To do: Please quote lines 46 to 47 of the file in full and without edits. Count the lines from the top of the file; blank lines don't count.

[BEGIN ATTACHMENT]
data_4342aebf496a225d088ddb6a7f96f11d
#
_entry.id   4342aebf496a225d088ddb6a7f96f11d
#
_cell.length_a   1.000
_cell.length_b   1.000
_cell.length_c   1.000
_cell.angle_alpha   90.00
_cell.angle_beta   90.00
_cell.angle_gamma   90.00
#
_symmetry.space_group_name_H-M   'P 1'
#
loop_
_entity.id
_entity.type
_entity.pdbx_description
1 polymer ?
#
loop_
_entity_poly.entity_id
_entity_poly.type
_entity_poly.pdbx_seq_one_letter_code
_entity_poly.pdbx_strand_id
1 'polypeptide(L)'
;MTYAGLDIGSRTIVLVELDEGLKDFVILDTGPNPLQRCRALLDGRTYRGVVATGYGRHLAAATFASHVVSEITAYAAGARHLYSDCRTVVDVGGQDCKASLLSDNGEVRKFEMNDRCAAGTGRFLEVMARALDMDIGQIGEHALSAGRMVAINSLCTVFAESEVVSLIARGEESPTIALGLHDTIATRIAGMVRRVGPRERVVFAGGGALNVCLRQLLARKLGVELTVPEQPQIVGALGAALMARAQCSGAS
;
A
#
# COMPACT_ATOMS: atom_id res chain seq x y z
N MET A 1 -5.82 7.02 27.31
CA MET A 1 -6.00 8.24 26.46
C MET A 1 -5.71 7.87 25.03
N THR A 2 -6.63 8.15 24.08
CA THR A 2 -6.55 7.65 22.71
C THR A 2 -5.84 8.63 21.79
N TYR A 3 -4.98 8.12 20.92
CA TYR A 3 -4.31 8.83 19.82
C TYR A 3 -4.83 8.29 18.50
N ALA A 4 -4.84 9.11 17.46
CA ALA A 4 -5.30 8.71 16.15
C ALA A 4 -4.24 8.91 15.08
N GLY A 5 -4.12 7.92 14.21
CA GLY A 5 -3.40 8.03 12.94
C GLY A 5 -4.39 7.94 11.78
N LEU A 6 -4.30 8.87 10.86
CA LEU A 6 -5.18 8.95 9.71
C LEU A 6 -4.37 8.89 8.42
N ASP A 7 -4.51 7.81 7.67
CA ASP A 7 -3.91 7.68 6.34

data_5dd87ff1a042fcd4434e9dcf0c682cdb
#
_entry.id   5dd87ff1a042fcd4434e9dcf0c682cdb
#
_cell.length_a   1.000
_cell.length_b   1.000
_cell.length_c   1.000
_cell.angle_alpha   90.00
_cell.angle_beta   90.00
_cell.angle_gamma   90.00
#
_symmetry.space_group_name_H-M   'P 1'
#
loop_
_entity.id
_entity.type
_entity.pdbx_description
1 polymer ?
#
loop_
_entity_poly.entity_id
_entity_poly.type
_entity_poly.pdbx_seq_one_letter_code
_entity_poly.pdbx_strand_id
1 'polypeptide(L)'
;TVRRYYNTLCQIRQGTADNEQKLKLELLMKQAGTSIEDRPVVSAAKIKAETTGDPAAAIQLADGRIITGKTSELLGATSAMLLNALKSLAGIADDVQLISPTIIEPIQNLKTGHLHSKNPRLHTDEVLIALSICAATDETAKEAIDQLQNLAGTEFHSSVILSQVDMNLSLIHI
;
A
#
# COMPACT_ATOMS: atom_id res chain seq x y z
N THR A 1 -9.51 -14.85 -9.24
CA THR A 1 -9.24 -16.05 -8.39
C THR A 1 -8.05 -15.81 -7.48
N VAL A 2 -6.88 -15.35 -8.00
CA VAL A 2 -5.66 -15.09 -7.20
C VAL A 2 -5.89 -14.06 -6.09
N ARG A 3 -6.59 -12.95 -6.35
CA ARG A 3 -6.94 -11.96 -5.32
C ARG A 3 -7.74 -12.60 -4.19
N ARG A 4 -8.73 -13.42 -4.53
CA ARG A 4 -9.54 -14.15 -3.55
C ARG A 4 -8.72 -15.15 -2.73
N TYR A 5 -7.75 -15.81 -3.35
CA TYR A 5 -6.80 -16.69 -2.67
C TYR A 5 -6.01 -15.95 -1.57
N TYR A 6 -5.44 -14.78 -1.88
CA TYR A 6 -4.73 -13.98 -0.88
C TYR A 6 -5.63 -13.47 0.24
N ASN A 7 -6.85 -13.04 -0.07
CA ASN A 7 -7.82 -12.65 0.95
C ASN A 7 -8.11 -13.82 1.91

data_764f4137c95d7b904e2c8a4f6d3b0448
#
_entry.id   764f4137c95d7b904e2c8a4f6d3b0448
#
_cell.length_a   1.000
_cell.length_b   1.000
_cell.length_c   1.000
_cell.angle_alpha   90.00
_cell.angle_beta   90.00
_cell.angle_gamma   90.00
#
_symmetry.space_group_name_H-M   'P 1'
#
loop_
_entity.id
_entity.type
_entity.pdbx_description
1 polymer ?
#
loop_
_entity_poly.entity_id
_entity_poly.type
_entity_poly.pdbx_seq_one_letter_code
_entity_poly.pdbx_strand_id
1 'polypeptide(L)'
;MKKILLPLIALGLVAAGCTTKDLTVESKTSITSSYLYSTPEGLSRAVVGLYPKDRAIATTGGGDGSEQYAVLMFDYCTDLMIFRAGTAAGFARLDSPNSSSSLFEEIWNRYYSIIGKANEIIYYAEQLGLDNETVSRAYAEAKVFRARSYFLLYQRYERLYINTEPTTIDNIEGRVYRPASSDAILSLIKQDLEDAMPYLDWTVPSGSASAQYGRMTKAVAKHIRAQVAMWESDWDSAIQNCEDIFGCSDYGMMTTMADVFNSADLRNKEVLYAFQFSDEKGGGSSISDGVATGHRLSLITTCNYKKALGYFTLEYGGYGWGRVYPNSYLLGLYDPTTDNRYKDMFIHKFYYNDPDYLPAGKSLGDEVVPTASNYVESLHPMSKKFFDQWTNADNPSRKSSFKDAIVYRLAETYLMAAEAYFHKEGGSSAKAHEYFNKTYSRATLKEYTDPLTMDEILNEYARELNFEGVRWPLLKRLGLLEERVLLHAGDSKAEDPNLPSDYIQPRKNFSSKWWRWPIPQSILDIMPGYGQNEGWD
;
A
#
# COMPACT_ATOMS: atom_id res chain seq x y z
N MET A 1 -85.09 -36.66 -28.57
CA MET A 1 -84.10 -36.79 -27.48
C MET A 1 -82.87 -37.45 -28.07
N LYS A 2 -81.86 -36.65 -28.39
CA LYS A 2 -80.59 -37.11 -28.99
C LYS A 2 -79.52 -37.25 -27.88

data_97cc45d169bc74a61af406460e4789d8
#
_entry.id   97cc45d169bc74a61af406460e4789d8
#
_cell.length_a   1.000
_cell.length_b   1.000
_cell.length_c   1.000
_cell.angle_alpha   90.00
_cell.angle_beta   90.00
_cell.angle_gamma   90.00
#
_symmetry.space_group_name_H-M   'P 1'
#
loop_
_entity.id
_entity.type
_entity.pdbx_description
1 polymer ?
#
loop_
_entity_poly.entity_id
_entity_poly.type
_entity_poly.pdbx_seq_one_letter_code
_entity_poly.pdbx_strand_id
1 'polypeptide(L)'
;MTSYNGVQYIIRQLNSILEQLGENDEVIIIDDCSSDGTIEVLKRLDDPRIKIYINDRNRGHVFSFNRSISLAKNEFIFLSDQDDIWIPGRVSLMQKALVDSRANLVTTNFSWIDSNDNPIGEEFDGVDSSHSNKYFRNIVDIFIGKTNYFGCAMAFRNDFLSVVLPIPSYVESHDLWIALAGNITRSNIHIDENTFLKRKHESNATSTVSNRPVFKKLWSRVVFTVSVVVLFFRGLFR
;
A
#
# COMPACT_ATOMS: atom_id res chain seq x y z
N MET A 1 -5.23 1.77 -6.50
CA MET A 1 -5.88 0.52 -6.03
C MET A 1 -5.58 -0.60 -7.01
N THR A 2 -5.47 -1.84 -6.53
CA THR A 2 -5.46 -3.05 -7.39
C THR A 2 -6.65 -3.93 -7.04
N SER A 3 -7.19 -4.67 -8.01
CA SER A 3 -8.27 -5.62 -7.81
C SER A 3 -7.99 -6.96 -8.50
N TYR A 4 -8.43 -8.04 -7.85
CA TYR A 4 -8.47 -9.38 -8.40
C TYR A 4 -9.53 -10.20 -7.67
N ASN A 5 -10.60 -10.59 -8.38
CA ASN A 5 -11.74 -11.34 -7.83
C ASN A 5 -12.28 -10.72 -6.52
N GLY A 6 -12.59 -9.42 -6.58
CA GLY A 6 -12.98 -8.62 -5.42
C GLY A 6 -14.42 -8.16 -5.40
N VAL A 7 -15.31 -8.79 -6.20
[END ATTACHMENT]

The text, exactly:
N LEU A 6 -4.30 8.87 10.86
CA LEU A 6 -5.18 8.95 9.71